One of the most important choices drivers or passengers can make is to buckle up. You probably understand the importance of wearing a seat belt and having your children wear them, but studies show that nearly 27.5 million Americans still don’t buckle up regularly.

In 2015, the use of seat belts in passenger vehicles saved an estimated 13,941 lives of occupants ages 5 and older.

The Click It or Ticket campaign is currently underway, during which cops will are stepping up enforcement on motorists not wearing their seat belts. The objective of the campaign is to bring attention to safety education and how seat belts can save lives.

Although the campaign ends on June 4th, your commitment to wearing a seat belt and ensuring you and your children are safely buckled in should not. In support of this campaign, we’re outlining how to wear a seat belt correctly during each stage of childhood.

Here are the stages of wearing a seat belt correctly:

  • Birth to two years old: Children must be in a rear facing car seat at this stage of development to protect their head, neck and back in the event of a collision.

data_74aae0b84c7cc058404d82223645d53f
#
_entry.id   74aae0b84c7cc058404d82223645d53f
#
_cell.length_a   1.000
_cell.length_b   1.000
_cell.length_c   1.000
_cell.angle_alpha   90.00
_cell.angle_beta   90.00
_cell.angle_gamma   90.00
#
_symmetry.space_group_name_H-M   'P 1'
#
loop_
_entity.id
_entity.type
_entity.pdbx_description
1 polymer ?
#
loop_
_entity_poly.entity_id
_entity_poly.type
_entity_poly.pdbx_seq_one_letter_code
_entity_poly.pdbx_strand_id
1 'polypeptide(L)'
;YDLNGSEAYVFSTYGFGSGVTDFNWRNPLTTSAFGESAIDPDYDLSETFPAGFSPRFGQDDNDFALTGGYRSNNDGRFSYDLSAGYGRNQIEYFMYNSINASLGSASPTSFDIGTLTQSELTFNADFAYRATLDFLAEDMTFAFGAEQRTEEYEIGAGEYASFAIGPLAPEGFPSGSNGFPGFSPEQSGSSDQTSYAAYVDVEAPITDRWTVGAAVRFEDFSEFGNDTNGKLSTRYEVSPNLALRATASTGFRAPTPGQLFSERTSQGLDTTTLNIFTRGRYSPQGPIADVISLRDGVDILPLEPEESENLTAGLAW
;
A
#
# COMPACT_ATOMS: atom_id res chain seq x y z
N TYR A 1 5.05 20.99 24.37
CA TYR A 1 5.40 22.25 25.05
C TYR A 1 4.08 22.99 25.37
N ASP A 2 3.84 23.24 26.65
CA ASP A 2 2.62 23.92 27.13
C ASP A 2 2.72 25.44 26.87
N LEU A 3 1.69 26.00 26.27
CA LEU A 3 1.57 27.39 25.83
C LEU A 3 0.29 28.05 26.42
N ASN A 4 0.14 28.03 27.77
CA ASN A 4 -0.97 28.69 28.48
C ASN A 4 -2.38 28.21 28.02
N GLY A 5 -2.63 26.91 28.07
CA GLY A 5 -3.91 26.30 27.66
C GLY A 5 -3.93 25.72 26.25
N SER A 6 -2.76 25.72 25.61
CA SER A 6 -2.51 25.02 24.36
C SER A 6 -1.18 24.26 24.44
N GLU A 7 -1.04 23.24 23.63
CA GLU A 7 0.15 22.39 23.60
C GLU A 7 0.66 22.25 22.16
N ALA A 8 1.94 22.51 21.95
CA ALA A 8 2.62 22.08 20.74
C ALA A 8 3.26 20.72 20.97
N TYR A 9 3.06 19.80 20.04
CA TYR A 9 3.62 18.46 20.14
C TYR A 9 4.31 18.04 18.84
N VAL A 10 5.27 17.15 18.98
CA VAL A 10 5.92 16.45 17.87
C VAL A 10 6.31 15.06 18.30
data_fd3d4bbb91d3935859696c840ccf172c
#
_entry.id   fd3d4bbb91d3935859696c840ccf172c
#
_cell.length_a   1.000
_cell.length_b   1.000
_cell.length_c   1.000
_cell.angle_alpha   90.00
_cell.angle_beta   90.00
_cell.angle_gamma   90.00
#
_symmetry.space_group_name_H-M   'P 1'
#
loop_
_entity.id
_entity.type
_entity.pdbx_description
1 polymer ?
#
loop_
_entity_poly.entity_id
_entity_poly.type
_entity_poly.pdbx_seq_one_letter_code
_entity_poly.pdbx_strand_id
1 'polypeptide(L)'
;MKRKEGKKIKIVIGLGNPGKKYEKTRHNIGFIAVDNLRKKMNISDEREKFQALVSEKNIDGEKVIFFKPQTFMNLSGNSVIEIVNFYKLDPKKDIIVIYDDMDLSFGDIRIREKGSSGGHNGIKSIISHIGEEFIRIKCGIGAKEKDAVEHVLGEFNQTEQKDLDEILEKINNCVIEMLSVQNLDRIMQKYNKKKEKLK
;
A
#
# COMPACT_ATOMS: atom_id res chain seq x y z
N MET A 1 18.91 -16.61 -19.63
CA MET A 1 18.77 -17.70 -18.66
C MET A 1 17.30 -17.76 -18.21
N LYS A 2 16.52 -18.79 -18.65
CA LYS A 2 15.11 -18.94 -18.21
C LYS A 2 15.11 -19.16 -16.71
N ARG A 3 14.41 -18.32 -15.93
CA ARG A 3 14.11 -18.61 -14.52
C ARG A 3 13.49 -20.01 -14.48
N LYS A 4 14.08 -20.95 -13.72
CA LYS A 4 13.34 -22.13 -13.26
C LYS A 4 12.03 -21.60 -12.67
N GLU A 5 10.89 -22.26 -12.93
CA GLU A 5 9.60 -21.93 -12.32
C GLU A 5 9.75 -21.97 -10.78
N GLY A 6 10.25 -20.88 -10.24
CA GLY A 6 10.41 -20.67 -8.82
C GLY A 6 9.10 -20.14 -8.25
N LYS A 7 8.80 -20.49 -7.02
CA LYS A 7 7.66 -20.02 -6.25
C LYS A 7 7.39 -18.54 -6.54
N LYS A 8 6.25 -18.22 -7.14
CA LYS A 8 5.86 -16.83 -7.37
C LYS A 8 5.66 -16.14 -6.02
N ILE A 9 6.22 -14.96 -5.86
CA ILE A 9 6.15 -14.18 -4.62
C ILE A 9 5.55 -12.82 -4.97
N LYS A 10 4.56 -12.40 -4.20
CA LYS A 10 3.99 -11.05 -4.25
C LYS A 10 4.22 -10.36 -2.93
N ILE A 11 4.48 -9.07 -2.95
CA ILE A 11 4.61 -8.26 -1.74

• Around two to four years old: Once the child outgrows the rear facing car seat, they can be moved to a forward facing seat. (Sometimes, this may not happen until age three.) These seats have a 5-point harness system, so they buckle at each shoulder, at either side of the child’s hips and between baby’s legs.
  • Four to eight years old (and often older): Children should be in a belt-positioning device, such as a booster seat, until they are tall enough to use a normal seat belt. Usually, the height requirement for seat belts is 4 feet nine inches tall.

Children should ride in the backseat until age 13. Once they are ready to move on to a seat belt, make sure they are always wearing it correctly with the 5-step seat belt test. Instilling the importance of wearing a seat belt at a young age will ensure your child will make car safety a priority when they get older!

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